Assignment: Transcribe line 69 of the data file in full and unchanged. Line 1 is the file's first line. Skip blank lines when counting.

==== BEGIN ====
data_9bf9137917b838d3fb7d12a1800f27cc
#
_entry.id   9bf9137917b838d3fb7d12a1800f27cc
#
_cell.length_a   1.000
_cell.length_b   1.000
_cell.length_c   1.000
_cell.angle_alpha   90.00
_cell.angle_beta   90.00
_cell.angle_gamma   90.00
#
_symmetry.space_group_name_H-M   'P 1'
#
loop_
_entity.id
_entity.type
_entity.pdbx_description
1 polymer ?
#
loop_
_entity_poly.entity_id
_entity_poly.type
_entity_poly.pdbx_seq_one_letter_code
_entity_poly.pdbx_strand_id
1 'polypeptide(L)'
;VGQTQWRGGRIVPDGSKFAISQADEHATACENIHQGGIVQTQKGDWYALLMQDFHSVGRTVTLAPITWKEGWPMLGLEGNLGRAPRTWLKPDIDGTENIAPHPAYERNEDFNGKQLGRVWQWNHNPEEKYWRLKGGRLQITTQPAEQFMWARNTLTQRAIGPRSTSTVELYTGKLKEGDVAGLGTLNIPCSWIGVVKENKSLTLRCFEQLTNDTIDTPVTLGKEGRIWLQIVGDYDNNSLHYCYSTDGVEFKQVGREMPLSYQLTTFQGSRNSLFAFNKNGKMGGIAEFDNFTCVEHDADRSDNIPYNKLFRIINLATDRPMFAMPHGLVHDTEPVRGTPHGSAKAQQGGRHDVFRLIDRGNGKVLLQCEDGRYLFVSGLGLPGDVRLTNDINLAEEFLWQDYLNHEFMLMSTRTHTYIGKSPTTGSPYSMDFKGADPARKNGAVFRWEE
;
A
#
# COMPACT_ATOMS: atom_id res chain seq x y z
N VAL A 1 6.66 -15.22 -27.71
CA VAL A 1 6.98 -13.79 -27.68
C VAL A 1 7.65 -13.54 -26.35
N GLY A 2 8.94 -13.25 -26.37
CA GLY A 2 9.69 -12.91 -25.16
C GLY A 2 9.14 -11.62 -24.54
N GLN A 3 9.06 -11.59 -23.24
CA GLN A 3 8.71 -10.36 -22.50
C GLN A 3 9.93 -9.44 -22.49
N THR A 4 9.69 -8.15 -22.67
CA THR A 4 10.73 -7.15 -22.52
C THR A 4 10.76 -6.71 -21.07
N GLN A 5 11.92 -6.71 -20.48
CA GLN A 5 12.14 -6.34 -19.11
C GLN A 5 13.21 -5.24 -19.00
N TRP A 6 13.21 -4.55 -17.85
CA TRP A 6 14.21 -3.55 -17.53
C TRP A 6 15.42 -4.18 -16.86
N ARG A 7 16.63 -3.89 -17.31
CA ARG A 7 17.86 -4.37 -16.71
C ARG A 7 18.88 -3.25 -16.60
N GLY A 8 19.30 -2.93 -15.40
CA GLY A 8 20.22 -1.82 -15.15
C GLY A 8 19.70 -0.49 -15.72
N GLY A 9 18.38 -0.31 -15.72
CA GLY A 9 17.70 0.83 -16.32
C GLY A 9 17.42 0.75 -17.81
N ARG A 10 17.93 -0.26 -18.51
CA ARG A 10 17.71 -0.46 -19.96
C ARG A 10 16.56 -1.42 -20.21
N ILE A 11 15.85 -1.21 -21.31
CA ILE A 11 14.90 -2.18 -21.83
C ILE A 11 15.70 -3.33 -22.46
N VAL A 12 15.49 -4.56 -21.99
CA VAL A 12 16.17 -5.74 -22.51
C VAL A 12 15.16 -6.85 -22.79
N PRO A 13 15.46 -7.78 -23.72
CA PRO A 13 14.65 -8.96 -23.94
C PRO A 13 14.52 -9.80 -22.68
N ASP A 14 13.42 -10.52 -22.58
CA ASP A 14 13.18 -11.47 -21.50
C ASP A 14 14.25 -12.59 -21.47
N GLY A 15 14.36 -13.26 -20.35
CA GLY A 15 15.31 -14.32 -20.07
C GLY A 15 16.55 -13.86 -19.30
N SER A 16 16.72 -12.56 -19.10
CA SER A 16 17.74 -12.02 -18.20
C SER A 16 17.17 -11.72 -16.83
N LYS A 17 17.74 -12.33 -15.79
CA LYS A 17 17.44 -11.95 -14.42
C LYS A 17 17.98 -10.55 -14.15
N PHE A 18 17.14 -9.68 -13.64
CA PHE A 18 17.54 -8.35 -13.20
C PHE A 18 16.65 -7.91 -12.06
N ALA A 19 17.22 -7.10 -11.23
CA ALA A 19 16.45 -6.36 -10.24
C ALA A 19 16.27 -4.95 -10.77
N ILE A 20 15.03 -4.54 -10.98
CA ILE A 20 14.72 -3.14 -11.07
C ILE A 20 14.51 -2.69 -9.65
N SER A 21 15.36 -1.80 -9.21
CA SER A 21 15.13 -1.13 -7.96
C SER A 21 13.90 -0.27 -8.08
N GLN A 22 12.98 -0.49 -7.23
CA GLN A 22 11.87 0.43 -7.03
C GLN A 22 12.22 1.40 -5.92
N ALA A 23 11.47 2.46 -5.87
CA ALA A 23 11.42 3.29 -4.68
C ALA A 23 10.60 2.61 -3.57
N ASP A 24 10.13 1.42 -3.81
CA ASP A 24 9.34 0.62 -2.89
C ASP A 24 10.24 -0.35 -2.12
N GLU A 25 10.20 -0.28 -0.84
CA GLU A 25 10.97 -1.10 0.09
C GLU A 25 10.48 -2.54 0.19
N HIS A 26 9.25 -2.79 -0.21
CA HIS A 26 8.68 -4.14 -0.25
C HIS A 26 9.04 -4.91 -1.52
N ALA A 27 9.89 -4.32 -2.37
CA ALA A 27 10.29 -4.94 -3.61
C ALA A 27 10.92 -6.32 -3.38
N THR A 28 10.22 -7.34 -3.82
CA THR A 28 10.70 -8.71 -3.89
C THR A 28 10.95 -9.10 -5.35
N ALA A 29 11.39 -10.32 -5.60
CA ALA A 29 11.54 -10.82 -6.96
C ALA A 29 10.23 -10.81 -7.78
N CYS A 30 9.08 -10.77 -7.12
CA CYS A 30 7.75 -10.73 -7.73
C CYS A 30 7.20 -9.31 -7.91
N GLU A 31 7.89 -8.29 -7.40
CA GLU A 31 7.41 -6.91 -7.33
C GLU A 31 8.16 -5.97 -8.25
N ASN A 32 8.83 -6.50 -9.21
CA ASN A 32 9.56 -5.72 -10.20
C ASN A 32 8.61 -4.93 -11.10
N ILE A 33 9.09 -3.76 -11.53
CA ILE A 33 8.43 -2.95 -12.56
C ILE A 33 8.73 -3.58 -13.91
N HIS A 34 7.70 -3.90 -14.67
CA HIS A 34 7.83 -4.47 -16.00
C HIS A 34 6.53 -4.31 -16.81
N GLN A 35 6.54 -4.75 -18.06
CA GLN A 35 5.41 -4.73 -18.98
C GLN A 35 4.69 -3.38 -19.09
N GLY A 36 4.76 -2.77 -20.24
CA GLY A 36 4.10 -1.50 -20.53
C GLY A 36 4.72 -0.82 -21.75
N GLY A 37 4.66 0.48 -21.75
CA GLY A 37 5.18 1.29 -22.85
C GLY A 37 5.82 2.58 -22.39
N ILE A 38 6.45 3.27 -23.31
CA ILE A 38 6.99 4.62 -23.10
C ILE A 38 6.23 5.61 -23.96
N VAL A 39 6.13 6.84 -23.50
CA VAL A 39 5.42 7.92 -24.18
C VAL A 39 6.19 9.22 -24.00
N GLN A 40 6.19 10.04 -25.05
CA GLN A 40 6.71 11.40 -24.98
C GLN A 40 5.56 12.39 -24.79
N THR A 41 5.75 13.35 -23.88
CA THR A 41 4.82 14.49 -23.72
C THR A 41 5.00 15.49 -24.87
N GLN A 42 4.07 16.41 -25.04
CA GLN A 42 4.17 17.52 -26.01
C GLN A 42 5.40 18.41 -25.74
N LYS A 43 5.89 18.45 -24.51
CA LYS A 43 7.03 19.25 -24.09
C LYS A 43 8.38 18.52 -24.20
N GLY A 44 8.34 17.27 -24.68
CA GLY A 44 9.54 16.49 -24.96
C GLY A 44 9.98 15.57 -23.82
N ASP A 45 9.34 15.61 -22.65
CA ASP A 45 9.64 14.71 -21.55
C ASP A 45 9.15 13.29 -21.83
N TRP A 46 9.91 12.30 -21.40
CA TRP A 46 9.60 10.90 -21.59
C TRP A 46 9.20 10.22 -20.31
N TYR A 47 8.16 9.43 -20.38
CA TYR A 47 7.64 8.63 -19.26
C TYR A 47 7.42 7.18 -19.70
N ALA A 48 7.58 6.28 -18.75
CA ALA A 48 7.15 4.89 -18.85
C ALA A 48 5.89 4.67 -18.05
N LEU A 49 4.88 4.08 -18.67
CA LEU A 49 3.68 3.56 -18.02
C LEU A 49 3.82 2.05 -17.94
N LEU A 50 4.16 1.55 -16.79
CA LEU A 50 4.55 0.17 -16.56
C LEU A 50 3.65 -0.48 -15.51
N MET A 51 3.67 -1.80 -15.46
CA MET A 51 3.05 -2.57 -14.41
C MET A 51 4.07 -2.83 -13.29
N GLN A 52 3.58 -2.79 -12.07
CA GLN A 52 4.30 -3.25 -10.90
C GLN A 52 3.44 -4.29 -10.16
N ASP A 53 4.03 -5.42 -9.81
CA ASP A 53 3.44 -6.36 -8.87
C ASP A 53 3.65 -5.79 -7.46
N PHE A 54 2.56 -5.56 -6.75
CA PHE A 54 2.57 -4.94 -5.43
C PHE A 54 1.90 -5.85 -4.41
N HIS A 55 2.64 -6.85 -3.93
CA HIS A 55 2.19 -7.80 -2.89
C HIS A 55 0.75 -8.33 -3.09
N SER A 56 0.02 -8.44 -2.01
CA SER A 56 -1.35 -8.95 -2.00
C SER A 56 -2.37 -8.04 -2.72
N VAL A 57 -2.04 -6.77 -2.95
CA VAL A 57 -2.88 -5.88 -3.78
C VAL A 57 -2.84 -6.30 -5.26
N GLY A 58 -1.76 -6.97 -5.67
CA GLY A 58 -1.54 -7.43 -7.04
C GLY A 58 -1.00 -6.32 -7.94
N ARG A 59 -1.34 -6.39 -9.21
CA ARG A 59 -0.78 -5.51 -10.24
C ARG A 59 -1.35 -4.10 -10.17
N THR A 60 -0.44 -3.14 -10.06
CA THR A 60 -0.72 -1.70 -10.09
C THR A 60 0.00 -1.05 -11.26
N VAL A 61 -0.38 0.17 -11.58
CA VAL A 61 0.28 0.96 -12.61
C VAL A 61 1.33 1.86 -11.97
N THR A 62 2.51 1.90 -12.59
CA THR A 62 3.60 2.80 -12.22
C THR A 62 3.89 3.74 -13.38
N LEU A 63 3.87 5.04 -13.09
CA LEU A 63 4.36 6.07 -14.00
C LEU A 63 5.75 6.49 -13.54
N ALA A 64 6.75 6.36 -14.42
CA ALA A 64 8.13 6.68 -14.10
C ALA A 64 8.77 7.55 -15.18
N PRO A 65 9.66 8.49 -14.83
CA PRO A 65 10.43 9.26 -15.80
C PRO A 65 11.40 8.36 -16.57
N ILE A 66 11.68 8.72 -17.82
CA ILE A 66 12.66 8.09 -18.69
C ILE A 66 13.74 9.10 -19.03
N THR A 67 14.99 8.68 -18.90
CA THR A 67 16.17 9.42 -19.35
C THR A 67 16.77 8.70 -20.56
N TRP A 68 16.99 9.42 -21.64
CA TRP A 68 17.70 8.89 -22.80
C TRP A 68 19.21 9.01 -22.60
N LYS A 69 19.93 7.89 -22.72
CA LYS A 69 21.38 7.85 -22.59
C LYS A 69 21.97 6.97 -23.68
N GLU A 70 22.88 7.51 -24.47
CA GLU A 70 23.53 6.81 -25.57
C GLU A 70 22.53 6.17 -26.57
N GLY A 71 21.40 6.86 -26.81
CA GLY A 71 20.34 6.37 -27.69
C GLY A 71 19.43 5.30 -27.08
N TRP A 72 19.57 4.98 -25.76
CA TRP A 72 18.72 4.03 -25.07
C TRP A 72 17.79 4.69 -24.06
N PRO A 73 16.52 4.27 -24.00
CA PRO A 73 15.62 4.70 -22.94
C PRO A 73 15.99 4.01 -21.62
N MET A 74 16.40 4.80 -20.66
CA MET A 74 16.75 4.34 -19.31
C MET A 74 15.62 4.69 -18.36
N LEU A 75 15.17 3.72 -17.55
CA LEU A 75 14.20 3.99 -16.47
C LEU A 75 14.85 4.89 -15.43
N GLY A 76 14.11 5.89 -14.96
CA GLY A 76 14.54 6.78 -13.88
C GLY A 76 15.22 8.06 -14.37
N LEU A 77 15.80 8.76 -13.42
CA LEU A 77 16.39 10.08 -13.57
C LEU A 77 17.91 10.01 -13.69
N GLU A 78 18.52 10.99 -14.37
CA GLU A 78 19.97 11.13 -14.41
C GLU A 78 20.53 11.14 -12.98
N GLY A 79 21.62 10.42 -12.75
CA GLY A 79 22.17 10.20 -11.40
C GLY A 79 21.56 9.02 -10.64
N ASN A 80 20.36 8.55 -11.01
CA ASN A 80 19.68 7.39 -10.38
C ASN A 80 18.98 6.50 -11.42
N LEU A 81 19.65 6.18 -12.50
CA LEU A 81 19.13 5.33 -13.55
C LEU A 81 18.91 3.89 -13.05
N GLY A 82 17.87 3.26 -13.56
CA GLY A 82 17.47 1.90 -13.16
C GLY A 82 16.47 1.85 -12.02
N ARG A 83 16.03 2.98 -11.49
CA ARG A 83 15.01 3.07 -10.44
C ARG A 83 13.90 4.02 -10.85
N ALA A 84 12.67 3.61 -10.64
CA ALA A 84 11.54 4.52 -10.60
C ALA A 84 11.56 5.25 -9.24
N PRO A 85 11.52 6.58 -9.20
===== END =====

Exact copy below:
C PRO A 13 14.52 -9.80 -22.68